6300 Transverter port status while TX on ANT1?

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  • Updated 3 years ago
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Using a 6300 and SmartSDR 1.3.8 , what is the status of the XVTR port **when transmitting** via the ANT1 port and using the XVTR port for the receiving antenna?

I've been using the XVTR port for my low-band receiving antennas, and also using a PTT-switched preamp that shorts the far end when PTT is engaged. I'm about to change that to a resonant shielded loop with no preamp, which means RF will couple from the transmitting antenna to the loop, then back down to the XVTR port. Is that port shorted or opened (or something) during TX, or left connected to the ADC?

Long story short, I obviously don't want to damage the receiver. I do run QRO, and the loop will definitely be in the near field of the TX antenna on 160 meters.

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Jim - N7CXI

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Posted 3 years ago

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Steve - N5AC, VP Engineering

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Official Response
Several points here: The internal isolation is sufficient to keep RF from causing any issues IN THE RADIO (when you transmit, nothing in the radio will hurt itself).  If you are running a full 1500W and you have an antenna connected to the XVTR line, you should expect that it will be live during transmit (expect it to be connected to the receiver), because even if this isn't the case right now, it could be at some point.  So what you really need to do is measure the coupling between your antennas.  You could put a power meter on your antenna (loop) and measure what is coming back towards the receiver when you are transmitting.  The FLEX-6300 overloads at +7dBm as I remember and can take something around +16dBm before it disconnects the antenna.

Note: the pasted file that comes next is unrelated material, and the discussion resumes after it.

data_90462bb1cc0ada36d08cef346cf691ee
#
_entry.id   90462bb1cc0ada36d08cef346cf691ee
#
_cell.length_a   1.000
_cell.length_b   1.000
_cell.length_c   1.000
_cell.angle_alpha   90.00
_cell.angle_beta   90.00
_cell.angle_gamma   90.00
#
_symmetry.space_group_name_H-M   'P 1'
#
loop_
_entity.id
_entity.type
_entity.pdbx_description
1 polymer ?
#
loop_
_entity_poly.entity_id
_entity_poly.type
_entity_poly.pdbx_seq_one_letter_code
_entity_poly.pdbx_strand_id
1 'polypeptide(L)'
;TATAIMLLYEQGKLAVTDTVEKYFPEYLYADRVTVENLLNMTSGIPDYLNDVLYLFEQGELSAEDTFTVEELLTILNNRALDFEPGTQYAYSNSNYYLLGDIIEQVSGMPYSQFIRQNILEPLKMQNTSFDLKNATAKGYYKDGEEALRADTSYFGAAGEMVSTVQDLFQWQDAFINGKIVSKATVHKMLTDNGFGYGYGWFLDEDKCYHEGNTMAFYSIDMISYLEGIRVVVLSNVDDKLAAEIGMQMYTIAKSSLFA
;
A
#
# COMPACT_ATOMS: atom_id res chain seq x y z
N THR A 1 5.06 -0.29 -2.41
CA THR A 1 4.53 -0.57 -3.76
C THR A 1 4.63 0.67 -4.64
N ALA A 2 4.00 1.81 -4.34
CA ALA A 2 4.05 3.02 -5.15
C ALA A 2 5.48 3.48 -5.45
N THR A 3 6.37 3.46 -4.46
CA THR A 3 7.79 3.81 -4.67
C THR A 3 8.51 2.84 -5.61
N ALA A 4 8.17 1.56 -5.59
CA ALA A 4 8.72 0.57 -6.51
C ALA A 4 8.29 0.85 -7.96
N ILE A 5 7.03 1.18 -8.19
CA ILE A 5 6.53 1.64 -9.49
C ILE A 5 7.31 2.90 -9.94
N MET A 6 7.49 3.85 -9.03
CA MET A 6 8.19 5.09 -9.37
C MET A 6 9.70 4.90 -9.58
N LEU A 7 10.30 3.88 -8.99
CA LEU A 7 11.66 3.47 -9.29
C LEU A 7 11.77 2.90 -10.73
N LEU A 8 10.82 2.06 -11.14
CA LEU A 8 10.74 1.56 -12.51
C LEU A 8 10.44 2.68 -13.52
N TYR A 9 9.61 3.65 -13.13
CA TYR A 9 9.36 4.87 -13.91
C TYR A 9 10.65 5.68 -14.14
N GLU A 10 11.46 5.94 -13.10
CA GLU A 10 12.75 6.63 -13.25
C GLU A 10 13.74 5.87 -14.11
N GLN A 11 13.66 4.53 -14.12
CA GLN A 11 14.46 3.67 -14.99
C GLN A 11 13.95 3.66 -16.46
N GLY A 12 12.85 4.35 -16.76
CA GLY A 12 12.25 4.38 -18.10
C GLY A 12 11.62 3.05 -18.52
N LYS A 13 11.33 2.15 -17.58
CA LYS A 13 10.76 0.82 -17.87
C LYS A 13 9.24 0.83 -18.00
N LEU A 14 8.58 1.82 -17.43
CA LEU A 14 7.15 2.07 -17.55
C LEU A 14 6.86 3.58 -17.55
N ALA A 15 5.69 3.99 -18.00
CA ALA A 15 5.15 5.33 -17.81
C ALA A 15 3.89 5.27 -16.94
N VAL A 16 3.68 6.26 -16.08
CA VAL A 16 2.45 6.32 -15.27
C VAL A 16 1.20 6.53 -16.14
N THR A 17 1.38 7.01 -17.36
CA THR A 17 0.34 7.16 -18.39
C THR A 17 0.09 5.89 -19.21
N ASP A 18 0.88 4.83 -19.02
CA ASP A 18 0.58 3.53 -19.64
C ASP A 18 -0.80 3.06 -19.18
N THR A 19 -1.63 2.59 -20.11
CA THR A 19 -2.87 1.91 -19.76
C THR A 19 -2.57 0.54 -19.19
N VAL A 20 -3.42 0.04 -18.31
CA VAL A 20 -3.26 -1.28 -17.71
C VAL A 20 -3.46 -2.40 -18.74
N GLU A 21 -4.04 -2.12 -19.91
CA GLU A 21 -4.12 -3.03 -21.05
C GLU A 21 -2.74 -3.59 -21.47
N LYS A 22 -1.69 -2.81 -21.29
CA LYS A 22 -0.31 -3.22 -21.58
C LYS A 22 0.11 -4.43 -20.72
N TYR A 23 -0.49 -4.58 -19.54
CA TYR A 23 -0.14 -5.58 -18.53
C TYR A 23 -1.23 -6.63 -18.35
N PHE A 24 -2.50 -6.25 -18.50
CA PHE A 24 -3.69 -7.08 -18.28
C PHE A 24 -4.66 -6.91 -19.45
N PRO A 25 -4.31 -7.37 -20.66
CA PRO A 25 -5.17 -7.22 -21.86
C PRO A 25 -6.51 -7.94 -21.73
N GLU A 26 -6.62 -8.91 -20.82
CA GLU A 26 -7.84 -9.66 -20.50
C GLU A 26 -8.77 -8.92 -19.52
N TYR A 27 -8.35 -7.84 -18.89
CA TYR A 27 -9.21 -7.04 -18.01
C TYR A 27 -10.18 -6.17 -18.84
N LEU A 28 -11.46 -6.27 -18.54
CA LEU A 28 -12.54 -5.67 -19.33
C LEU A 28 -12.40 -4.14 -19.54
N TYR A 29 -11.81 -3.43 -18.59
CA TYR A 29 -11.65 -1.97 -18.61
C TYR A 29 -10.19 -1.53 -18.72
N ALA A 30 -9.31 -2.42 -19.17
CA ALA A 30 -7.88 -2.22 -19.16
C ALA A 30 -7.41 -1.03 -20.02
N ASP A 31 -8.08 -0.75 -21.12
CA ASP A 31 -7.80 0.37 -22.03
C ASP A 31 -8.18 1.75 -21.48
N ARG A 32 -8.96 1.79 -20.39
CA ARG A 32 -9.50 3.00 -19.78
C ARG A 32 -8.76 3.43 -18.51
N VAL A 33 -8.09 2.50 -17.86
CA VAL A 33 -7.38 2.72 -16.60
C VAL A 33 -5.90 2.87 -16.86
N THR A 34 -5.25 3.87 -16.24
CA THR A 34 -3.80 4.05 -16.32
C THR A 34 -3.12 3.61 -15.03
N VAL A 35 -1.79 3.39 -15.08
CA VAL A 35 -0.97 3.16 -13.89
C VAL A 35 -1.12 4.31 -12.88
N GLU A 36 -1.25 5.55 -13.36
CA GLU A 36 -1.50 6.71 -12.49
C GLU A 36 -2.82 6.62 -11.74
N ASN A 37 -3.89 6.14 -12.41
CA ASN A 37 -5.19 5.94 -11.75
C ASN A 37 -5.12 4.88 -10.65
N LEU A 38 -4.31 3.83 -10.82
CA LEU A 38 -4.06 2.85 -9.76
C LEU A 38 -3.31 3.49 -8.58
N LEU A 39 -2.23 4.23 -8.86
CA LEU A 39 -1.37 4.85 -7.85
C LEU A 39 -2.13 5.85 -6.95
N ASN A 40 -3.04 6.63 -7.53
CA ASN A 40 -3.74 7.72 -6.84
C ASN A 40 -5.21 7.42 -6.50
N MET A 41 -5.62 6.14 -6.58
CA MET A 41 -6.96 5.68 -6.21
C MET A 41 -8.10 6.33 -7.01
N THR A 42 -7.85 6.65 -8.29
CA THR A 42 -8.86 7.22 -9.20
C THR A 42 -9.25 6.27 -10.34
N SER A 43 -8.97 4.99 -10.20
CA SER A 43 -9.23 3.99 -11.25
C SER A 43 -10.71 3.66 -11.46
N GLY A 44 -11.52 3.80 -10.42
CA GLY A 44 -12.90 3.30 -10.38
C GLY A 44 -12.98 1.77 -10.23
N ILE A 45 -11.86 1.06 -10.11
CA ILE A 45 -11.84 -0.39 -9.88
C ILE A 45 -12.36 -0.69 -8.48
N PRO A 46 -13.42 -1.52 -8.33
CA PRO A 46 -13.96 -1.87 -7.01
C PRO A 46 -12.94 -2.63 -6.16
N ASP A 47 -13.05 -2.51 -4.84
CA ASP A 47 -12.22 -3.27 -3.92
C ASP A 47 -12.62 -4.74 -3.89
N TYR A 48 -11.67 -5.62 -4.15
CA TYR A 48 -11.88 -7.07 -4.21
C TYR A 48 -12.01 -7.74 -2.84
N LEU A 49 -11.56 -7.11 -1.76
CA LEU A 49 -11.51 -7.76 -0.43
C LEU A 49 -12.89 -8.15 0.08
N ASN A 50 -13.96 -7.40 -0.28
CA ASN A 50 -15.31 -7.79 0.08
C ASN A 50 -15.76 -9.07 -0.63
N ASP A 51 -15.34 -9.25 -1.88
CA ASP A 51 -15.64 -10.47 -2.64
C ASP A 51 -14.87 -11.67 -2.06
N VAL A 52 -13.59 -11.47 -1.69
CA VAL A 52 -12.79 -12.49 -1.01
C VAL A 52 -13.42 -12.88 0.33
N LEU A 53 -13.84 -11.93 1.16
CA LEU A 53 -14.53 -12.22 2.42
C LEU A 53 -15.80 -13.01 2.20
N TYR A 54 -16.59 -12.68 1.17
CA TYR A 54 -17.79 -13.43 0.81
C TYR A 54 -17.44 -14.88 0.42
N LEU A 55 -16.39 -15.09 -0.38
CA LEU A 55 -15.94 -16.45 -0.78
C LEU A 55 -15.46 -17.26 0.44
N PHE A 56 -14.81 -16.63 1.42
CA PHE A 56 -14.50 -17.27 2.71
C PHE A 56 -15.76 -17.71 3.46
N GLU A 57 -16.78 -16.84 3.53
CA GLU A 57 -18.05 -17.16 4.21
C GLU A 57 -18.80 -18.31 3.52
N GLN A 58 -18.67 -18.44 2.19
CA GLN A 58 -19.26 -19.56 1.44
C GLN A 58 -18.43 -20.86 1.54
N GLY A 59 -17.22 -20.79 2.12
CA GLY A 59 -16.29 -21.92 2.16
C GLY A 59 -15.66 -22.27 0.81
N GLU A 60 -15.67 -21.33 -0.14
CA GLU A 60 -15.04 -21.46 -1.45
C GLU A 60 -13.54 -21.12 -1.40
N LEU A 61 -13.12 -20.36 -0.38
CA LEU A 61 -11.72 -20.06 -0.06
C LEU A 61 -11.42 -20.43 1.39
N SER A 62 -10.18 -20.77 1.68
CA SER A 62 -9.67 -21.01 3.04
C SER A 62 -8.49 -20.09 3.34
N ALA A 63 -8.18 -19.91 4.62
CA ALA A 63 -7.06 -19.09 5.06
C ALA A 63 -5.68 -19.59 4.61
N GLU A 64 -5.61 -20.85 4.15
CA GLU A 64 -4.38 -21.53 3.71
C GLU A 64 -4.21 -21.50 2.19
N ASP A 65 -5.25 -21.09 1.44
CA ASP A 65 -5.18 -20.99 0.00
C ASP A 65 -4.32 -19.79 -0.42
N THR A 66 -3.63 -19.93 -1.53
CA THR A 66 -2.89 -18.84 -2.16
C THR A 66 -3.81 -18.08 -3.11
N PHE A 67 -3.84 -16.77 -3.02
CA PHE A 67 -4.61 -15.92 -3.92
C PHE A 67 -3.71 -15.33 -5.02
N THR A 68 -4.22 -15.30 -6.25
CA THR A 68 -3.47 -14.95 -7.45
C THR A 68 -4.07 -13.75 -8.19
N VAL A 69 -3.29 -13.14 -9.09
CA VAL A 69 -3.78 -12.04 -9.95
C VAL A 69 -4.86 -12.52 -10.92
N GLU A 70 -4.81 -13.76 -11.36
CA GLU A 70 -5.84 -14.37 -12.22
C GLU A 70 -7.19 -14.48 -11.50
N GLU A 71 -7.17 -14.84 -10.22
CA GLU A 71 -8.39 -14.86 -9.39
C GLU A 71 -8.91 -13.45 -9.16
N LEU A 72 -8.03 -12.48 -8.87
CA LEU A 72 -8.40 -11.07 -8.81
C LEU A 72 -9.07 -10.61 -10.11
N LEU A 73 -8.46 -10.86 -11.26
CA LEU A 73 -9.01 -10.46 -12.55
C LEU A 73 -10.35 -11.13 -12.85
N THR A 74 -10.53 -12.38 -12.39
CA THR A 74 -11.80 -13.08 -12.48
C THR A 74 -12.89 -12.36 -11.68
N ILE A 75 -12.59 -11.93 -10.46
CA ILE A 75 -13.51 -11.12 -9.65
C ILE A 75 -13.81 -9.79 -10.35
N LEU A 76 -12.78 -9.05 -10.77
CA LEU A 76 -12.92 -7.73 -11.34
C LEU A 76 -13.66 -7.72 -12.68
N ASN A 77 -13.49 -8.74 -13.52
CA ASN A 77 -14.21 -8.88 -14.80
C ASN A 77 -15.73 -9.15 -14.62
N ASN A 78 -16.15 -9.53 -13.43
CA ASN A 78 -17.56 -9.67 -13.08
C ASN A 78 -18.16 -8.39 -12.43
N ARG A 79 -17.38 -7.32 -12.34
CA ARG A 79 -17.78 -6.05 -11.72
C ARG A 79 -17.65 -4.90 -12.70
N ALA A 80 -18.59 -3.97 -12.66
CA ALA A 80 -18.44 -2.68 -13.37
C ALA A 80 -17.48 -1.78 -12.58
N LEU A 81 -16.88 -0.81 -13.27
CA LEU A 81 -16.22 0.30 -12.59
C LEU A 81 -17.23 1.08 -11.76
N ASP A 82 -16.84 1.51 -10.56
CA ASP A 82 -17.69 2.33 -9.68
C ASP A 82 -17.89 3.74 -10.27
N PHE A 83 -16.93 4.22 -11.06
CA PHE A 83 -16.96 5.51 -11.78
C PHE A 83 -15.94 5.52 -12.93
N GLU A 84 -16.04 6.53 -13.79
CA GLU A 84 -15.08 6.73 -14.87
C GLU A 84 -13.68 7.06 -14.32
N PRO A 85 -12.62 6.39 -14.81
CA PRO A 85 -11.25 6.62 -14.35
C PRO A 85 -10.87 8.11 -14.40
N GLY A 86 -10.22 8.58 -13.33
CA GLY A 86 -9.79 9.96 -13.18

If you're seeing a lot of power come back to the radio during transmit, I would do something to reduce that power level -- moving the antenna, putting a T/R relay in line with it, etc.

There is a power sense/disconnect feature in all the FLEX6000s that prevents receiver damage in most situations.  The test criteria for this feature is to inject 1W into the receiver and have the radio disconnect the antenna and protect itself.  We recently had a radio hit by lightning that shorted the T/R relay and fed 100W into the receiver every time that the radio was keyed (first time we've ever seen a failure like this).  The circuit operated as designed and disconnected the antenna every time the radio was transmitted.  In the time it takes the circuit to disconnect, it also fired the ESD diodes which are inline to protect the ADC from very rapid transients on the antenna, typically caused by electrostatic discharge (ESD) and so they sustained damage also.  The relays and diodes are all cheap so it was a very inexpensive repair -- this is why we put these components into the radio: to protect the expensive $100+ ADCs.